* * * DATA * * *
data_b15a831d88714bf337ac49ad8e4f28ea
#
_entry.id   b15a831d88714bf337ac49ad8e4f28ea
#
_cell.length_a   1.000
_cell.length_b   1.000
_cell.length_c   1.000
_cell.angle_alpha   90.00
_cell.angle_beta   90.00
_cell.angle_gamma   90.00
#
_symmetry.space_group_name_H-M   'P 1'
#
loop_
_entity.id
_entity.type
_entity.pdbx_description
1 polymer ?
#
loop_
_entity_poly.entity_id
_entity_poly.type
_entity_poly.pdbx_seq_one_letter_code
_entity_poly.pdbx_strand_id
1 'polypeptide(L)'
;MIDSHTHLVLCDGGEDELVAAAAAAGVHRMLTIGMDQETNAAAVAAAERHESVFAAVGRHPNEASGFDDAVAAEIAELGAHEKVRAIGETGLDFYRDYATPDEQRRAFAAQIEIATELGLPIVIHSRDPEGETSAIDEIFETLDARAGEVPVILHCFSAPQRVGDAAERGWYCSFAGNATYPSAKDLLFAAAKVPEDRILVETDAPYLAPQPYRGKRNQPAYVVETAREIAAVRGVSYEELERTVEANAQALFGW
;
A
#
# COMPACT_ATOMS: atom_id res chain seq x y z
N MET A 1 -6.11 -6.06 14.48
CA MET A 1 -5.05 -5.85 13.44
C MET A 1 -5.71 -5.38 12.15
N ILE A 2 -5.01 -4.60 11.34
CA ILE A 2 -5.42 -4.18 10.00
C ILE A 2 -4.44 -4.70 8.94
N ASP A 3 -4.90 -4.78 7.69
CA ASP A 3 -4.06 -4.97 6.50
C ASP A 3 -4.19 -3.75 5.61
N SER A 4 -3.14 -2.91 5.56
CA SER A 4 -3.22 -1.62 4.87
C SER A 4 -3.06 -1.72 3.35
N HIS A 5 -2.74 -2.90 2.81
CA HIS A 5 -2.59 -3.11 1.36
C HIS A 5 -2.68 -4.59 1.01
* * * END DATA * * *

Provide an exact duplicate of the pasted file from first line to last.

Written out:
data_b15a831d88714bf337ac49ad8e4f28ea
#
_entry.id   b15a831d88714bf337ac49ad8e4f28ea
#
_cell.length_a   1.000
_cell.length_b   1.000
_cell.length_c   1.000
_cell.angle_alpha   90.00
_cell.angle_beta   90.00
_cell.angle_gamma   90.00
#
_symmetry.space_group_name_H-M   'P 1'
#
loop_
_entity.id
_entity.type
_entity.pdbx_description
1 polymer ?
#
loop_
_entity_poly.entity_id
_entity_poly.type
_entity_poly.pdbx_seq_one_letter_code
_entity_poly.pdbx_strand_id
1 'polypeptide(L)'
;MIDSHTHLVLCDGGEDELVAAAAAAGVHRMLTIGMDQETNAAAVAAAERHESVFAAVGRHPNEASGFDDAVAAEIAELGAHEKVRAIGETGLDFYRDYATPDEQRRAFAAQIEIATELGLPIVIHSRDPEGETSAIDEIFETLDARAGEVPVILHCFSAPQRVGDAAERGWYCSFAGNATYPSAKDLLFAAAKVPEDRILVETDAPYLAPQPYRGKRNQPAYVVETAREIAAVRGVSYEELERTVEANAQALFGW
;
A
#
# COMPACT_ATOMS: atom_id res chain seq x y z
N MET A 1 -6.11 -6.06 14.48
CA MET A 1 -5.05 -5.85 13.44
C MET A 1 -5.71 -5.38 12.15
N ILE A 2 -5.01 -4.60 11.34
CA ILE A 2 -5.42 -4.18 10.00
C ILE A 2 -4.44 -4.70 8.94
N ASP A 3 -4.90 -4.78 7.69
CA ASP A 3 -4.06 -4.97 6.50
C ASP A 3 -4.19 -3.75 5.61
N SER A 4 -3.14 -2.91 5.56
CA SER A 4 -3.22 -1.62 4.87
C SER A 4 -3.06 -1.72 3.35
N HIS A 5 -2.74 -2.90 2.81
CA HIS A 5 -2.59 -3.11 1.36
C HIS A 5 -2.68 -4.59 1.01